U.S. persons (and executors of estates of U.S. decedents) are required to file Form 3520 to report certain transactions with foreign trusts, ownership of foreign trusts under the rules of sections 671 through 679, and Receipt of certain large gifts or bequests from certain foreign persons.  Until now, there had been some uncertainty as to whether a Mexican land holding trust or fideicomiso would classify as a foreign trust.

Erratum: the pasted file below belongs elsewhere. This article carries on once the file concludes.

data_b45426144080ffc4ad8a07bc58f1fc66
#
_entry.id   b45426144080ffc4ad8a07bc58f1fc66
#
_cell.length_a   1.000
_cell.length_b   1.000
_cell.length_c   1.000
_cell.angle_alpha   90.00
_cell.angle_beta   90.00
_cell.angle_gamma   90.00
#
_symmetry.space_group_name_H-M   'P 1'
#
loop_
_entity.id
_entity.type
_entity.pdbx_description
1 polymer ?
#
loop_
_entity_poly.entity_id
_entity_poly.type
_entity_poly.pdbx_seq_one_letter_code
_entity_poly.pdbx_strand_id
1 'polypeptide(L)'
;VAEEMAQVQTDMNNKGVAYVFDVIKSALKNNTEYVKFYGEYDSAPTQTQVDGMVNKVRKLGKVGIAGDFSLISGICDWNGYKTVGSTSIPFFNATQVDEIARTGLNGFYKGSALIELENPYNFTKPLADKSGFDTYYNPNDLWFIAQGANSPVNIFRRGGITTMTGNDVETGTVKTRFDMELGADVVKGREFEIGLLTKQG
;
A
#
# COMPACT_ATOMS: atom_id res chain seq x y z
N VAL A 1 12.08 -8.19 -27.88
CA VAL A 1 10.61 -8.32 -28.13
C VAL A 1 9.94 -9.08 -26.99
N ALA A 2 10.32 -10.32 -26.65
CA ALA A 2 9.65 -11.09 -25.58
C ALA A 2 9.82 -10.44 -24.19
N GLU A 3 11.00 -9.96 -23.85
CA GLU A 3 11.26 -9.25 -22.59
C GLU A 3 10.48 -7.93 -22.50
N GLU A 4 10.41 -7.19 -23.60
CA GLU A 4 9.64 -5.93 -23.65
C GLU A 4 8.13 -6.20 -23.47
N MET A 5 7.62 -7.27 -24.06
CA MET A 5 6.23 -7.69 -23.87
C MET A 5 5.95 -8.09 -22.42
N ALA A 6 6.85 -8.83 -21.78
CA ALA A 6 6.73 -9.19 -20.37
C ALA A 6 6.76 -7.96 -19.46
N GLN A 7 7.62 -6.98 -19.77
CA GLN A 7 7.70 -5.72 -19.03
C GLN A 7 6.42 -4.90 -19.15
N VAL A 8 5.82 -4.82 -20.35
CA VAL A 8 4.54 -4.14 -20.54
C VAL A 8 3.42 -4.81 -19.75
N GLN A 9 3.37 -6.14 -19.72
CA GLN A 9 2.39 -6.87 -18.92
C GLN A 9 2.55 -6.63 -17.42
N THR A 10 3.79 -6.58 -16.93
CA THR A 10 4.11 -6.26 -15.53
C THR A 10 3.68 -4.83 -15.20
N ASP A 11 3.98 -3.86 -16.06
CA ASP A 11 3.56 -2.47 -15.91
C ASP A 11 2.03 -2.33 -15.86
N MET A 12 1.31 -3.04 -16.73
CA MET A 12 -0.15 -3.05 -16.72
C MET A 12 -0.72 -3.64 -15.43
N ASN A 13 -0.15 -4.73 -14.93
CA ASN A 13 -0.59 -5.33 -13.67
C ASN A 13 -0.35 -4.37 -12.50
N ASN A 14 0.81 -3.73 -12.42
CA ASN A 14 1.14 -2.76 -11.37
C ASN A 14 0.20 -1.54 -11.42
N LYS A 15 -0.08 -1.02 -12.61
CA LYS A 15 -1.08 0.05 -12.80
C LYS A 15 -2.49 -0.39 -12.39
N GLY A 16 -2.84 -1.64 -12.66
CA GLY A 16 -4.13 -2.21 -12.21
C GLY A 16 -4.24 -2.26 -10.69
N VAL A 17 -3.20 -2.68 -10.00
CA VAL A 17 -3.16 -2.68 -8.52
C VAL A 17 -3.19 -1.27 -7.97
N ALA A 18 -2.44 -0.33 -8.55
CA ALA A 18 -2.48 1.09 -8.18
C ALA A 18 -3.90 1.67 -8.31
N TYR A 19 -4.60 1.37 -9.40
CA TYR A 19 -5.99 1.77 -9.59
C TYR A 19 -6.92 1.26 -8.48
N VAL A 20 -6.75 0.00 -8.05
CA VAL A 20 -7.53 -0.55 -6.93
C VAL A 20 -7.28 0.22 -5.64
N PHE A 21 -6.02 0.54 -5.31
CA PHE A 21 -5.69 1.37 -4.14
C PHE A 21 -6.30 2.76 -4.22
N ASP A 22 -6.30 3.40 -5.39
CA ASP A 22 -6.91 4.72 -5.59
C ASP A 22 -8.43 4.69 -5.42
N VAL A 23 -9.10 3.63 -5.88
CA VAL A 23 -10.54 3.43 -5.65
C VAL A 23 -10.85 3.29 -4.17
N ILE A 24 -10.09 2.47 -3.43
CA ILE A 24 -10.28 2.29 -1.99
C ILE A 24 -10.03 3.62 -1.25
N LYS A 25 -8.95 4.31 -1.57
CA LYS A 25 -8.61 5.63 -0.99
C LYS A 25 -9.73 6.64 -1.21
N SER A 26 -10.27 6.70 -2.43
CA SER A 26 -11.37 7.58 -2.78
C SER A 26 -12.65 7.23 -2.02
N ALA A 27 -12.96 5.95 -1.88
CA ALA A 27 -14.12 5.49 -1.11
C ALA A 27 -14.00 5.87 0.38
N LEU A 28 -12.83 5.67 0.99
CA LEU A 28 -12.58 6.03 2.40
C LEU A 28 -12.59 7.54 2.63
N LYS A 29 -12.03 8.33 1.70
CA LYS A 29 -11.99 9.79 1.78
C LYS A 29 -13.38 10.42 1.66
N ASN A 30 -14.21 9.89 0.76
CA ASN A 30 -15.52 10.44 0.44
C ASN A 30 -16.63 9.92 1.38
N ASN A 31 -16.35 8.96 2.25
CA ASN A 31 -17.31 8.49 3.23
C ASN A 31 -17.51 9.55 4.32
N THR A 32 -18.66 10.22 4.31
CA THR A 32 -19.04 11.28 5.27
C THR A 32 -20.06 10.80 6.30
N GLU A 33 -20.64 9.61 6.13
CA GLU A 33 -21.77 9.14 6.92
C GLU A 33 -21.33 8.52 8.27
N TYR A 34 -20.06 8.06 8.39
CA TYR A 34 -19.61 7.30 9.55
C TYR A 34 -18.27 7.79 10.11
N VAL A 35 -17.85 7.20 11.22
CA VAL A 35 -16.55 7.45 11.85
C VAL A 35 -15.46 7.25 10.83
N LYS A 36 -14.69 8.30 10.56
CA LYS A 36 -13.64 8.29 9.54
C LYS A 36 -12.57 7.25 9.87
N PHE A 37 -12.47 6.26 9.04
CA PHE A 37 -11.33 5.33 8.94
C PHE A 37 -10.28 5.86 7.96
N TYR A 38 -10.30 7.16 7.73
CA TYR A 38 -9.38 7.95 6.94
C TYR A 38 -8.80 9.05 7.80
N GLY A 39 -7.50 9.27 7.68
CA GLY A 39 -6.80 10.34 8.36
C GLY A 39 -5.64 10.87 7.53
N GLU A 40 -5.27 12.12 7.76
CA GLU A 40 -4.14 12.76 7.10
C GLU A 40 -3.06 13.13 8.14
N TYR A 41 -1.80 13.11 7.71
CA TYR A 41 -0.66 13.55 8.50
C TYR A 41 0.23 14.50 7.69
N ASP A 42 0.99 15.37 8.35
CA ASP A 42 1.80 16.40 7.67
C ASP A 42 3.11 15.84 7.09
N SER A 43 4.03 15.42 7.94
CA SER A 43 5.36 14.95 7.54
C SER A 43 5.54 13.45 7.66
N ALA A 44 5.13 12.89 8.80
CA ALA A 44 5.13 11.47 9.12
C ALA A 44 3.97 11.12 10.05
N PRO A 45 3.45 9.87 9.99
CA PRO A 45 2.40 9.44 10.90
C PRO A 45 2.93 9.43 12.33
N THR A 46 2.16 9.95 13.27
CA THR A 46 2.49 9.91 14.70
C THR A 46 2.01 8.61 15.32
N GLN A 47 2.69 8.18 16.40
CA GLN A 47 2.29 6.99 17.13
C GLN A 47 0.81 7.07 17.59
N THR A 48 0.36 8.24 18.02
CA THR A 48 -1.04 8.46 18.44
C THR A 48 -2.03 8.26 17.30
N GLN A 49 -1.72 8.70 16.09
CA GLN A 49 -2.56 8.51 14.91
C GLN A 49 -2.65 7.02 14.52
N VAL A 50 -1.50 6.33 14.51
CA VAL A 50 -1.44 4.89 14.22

To offer some clarification, I.R.S. just released PLR 201245003 (http://www.irs.gov/pub/irs-wd/1245003.pdf).  Based solely on the information submitted and the representations made, the I.R.S. concluded that the Mexican Landholding Trust or fideicomiso described therein was not a trust within the meaning of § 301.7701-4(a) (the term “trust” as used in the Internal Revenue Code refers to an arrangement created either by a will or by an inter vivos declaration whereby trustees take title to property for the purpose of protecting or conserving it for the beneficiaries under the ordinary rules applied in chancery or probate courts. Usually the beneficiaries of such a trust do no more than accept the benefits thereof and are not the voluntary planners or creators of the trust arrangement. However, the beneficiaries of such a trust may be the persons who create it and it will be recognized as a trust under the Internal Revenue Code if it was created for the purpose of protecting or conserving the trust property for beneficiaries who stand in the same relation to the trust as they would if the trust had been created by others for them. Generally speaking, an arrangement will be treated as a trust under the Internal Revenue Code if it can be shown that the purpose of the arrangement is to vest in trustees responsibility for the protection and conservation of property for beneficiaries who cannot share in the discharge of this responsibility and, therefore, are not associates in a joint enterprise for the conduct of business for profit)  and that the U.S. beneficiary of such trust shall be treated as the owner of the real property for federal income tax purposes.